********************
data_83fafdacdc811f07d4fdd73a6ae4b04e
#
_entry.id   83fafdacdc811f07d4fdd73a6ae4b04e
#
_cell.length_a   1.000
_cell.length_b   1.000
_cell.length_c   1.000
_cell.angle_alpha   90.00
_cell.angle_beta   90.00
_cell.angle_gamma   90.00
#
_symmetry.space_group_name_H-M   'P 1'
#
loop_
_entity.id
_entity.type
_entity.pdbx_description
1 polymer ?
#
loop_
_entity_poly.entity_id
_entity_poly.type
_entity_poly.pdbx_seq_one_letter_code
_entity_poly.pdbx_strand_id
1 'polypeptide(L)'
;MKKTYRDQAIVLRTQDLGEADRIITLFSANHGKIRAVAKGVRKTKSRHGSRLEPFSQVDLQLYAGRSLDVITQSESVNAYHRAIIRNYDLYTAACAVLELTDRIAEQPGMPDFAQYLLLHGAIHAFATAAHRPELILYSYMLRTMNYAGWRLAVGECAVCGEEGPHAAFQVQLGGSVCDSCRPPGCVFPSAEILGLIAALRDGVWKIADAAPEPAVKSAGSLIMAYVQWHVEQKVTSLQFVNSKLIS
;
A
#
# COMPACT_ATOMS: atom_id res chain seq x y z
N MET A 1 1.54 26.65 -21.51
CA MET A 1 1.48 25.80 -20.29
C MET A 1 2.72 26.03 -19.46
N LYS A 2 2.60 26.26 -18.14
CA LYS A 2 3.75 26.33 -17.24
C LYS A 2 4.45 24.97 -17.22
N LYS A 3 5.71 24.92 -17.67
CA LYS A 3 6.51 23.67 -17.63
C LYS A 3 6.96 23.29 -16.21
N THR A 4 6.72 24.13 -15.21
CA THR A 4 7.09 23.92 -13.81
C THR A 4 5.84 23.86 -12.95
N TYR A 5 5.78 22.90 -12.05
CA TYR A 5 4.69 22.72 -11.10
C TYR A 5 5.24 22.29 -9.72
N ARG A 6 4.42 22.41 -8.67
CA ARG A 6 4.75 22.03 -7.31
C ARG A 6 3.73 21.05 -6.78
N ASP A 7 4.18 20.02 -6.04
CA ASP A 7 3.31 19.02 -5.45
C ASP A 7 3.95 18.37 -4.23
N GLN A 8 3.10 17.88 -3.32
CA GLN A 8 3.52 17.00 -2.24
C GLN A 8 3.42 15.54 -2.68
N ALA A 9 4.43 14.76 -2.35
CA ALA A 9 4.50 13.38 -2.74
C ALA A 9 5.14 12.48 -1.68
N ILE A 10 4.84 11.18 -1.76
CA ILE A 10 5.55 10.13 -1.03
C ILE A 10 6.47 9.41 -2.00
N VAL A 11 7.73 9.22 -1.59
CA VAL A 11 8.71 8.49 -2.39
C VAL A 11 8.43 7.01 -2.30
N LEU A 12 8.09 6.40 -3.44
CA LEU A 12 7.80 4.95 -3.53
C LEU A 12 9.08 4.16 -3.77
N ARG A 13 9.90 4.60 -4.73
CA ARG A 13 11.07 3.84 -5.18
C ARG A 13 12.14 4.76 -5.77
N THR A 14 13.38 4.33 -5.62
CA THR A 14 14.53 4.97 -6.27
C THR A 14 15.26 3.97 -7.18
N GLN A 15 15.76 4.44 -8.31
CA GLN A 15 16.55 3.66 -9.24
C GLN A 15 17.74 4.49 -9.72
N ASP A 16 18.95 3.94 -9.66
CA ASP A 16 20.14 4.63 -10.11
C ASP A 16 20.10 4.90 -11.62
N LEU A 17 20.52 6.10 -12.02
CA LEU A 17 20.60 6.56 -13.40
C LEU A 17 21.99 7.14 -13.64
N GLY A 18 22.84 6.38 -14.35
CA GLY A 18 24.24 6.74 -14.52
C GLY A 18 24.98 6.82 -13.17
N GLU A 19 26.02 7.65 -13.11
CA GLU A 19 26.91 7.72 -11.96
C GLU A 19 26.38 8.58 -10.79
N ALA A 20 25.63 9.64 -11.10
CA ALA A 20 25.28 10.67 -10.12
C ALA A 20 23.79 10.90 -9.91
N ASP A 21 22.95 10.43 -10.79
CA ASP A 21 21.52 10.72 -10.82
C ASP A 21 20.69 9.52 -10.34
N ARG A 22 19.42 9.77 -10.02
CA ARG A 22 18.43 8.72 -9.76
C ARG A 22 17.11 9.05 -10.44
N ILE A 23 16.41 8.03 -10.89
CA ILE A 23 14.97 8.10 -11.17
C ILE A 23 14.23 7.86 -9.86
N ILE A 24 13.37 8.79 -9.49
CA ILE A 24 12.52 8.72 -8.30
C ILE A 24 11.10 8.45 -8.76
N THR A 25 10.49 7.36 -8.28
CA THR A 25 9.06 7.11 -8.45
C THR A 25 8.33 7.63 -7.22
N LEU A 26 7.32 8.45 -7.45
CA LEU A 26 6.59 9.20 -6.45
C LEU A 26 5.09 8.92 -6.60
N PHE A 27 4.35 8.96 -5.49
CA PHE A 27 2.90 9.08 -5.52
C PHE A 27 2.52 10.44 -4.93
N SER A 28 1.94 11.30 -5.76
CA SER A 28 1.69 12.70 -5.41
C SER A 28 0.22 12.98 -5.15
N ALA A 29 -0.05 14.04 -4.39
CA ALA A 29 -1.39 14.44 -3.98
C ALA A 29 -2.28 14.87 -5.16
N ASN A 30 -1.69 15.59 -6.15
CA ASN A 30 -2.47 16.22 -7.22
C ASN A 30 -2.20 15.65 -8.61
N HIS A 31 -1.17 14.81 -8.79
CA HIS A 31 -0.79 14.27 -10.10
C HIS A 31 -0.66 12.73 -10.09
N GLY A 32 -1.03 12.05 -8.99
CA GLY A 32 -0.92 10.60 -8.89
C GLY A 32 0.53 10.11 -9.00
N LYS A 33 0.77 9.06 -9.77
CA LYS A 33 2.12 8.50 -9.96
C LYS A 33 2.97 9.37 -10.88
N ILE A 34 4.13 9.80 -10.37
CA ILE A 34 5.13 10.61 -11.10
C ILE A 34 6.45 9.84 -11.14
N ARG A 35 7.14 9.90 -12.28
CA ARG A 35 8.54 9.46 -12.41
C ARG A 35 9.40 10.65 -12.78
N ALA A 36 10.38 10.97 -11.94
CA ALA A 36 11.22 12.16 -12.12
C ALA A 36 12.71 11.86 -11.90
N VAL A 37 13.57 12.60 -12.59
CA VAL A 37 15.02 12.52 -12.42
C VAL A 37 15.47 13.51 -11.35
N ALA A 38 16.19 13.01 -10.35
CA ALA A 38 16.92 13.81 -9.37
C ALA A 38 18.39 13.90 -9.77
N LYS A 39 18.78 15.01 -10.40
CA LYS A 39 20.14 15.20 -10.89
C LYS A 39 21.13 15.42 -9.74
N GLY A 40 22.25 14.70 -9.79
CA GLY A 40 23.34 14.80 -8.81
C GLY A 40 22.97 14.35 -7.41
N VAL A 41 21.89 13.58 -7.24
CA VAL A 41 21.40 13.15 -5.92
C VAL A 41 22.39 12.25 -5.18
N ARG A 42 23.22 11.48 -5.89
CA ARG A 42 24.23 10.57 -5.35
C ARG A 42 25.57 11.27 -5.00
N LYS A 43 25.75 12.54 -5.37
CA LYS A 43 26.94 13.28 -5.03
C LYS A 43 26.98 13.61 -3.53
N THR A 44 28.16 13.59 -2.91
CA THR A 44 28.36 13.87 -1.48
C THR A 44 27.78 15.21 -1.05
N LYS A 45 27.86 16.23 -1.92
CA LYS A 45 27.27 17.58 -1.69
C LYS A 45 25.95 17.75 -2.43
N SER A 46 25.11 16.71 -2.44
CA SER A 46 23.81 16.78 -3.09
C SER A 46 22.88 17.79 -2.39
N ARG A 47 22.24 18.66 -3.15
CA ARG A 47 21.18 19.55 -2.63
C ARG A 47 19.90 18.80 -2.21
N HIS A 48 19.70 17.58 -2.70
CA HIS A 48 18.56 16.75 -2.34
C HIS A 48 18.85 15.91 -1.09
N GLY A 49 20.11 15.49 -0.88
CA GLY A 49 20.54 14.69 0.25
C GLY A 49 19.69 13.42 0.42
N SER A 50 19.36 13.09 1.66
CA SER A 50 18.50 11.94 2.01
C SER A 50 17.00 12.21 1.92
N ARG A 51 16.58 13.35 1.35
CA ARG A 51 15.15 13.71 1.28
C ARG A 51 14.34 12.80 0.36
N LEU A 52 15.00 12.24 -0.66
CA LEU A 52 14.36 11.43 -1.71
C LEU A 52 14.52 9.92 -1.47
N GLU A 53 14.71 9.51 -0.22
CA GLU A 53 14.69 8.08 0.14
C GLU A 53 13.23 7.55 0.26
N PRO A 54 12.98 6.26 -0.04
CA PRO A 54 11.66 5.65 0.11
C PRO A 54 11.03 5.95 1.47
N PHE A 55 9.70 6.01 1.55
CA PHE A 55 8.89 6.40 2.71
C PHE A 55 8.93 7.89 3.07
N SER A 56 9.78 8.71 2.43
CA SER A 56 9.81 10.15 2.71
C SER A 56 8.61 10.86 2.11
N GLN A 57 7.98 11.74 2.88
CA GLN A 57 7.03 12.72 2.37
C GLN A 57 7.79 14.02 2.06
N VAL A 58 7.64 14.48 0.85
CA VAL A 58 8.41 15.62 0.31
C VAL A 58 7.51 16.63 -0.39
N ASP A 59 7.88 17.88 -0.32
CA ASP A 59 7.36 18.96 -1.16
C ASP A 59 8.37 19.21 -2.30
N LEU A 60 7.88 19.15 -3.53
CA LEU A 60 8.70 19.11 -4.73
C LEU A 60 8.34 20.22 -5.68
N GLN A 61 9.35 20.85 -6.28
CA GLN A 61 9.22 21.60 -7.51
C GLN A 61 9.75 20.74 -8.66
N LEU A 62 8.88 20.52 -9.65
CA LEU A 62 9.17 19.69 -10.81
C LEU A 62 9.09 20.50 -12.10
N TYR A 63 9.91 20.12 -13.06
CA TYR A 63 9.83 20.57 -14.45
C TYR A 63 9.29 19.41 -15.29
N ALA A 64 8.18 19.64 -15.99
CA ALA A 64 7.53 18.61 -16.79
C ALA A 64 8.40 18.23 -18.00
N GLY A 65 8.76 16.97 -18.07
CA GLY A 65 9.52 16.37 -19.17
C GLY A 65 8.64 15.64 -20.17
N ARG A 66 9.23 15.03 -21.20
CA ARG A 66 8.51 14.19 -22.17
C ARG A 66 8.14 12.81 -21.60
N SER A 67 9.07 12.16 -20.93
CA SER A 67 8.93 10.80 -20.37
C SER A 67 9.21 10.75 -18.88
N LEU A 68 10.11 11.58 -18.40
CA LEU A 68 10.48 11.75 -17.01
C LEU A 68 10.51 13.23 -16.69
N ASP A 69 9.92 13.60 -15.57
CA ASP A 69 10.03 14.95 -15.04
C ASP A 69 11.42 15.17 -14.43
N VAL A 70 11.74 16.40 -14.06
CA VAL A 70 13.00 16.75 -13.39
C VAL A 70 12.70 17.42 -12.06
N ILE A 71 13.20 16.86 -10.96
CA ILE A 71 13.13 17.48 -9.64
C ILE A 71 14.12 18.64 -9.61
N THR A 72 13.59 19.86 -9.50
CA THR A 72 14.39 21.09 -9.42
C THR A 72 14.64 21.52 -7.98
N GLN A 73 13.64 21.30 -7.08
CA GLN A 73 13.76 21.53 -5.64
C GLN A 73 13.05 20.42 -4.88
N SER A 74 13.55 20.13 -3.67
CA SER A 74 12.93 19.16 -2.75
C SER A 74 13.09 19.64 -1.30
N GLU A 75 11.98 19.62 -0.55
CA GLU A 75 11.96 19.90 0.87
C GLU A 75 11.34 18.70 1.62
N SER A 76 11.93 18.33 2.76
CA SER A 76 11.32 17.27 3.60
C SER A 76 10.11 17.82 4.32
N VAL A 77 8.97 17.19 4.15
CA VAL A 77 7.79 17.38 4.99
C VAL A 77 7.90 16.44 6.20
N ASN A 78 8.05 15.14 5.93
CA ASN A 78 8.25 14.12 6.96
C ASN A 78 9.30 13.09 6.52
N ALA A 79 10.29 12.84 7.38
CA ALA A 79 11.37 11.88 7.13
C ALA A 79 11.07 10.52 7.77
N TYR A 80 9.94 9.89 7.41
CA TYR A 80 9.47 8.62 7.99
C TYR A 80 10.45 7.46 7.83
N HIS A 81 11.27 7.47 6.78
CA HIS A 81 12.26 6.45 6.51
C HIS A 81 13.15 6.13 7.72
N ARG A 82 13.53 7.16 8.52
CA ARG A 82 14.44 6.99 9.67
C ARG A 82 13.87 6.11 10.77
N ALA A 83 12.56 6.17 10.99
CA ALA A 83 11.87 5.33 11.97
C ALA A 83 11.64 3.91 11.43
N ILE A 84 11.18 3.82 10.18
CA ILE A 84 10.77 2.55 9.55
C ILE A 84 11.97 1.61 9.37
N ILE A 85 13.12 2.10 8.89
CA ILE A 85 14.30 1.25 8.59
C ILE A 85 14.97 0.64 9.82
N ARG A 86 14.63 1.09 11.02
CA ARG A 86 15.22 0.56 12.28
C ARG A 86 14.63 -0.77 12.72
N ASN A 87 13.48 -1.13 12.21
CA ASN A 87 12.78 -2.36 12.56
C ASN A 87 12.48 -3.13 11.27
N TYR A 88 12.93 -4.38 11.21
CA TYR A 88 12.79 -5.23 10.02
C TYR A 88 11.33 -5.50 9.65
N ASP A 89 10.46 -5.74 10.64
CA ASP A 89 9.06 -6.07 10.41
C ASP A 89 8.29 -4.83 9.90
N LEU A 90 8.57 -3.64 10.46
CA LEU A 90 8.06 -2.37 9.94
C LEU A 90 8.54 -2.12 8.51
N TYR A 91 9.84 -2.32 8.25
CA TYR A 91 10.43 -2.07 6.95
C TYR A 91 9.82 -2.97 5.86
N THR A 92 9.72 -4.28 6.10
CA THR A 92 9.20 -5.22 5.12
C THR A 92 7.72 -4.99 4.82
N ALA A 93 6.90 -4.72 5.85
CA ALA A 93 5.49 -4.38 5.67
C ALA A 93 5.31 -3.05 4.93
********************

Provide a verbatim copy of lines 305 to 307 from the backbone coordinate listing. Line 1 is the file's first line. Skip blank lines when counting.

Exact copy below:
CA THR A 92 9.20 -5.22 5.12
C THR A 92 7.72 -4.99 4.82
N ALA A 93 6.90 -4.72 5.85